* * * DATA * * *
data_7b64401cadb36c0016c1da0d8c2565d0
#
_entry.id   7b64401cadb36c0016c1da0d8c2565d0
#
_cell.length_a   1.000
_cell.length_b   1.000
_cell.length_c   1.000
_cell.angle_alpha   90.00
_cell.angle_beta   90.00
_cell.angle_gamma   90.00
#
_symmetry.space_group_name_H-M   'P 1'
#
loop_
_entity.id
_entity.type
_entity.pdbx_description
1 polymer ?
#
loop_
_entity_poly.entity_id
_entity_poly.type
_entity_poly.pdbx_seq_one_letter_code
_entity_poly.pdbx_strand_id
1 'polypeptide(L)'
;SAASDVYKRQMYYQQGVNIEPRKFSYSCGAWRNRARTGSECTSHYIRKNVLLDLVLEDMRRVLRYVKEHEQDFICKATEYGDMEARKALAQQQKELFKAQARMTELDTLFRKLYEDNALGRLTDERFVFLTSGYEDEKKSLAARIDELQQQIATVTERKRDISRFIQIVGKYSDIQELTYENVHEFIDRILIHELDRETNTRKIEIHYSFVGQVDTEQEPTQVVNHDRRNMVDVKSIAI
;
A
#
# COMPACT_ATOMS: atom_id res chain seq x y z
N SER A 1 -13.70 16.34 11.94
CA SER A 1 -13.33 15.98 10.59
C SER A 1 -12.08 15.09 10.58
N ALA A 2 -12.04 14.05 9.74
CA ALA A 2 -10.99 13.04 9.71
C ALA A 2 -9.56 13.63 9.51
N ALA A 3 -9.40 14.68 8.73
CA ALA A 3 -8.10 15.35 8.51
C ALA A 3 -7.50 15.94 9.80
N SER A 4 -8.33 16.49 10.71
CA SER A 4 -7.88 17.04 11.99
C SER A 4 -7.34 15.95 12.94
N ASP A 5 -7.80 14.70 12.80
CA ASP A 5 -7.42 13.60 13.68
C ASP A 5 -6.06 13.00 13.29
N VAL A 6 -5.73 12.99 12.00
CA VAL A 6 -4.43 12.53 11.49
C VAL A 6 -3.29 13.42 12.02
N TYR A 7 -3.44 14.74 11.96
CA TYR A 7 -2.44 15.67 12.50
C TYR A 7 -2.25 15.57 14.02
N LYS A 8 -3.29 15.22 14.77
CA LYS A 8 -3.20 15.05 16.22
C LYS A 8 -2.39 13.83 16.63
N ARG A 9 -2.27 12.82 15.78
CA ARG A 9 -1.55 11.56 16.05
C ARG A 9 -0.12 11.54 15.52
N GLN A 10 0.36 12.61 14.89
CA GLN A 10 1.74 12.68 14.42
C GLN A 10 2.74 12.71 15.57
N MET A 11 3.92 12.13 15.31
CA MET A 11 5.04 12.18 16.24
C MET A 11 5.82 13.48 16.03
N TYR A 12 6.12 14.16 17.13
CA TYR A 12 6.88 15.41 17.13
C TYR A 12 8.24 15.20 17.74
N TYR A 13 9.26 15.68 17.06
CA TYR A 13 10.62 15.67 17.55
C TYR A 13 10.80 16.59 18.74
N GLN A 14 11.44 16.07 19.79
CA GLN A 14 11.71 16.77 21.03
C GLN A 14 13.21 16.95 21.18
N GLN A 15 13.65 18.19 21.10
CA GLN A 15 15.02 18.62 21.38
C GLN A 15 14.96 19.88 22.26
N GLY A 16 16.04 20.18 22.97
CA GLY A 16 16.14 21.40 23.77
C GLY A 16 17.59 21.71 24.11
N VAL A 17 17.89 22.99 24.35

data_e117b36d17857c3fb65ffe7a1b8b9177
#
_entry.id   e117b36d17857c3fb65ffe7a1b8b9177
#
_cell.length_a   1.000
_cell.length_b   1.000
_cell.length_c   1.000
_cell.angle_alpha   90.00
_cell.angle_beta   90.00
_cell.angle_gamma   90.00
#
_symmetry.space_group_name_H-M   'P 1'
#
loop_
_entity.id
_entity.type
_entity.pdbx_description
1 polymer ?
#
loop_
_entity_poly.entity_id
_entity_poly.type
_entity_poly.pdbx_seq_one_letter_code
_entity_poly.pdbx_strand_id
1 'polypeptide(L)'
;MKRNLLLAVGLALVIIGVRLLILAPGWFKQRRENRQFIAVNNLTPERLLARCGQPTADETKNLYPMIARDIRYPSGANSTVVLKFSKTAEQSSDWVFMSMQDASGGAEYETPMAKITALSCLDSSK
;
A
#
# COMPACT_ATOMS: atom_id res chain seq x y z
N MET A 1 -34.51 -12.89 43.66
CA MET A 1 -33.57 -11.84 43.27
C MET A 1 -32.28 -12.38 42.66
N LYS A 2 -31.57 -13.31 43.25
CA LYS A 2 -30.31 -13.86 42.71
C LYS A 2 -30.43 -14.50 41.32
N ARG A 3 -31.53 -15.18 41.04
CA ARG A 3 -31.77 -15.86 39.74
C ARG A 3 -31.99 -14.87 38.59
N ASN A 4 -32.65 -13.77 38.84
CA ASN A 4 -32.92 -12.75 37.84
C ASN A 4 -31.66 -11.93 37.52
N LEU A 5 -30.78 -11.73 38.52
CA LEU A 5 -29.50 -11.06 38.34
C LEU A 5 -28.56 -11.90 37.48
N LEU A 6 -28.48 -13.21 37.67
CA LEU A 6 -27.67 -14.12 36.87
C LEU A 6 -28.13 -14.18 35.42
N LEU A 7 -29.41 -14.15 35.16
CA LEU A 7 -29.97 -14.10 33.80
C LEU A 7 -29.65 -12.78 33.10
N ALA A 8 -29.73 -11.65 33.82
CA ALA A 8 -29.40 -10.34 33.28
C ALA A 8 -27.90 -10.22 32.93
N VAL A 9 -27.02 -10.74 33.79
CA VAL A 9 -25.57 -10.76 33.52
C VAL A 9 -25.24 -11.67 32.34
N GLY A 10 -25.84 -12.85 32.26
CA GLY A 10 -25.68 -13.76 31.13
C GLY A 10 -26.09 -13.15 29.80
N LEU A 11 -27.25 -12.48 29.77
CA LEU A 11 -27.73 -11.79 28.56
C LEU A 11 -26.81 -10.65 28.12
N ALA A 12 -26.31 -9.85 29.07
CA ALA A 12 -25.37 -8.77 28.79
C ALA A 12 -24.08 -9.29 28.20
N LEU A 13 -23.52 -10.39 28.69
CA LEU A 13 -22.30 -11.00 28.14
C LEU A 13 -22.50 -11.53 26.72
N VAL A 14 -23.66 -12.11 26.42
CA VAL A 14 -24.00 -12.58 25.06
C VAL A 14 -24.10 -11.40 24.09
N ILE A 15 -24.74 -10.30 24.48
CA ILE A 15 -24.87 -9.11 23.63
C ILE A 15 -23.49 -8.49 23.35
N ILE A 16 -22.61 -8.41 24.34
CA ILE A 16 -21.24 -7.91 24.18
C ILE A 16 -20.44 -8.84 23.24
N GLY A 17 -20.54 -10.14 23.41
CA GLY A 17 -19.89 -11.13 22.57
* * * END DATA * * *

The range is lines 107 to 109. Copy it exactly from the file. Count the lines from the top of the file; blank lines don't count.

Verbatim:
A
#
# COMPACT_ATOMS: atom_id res chain seq x y z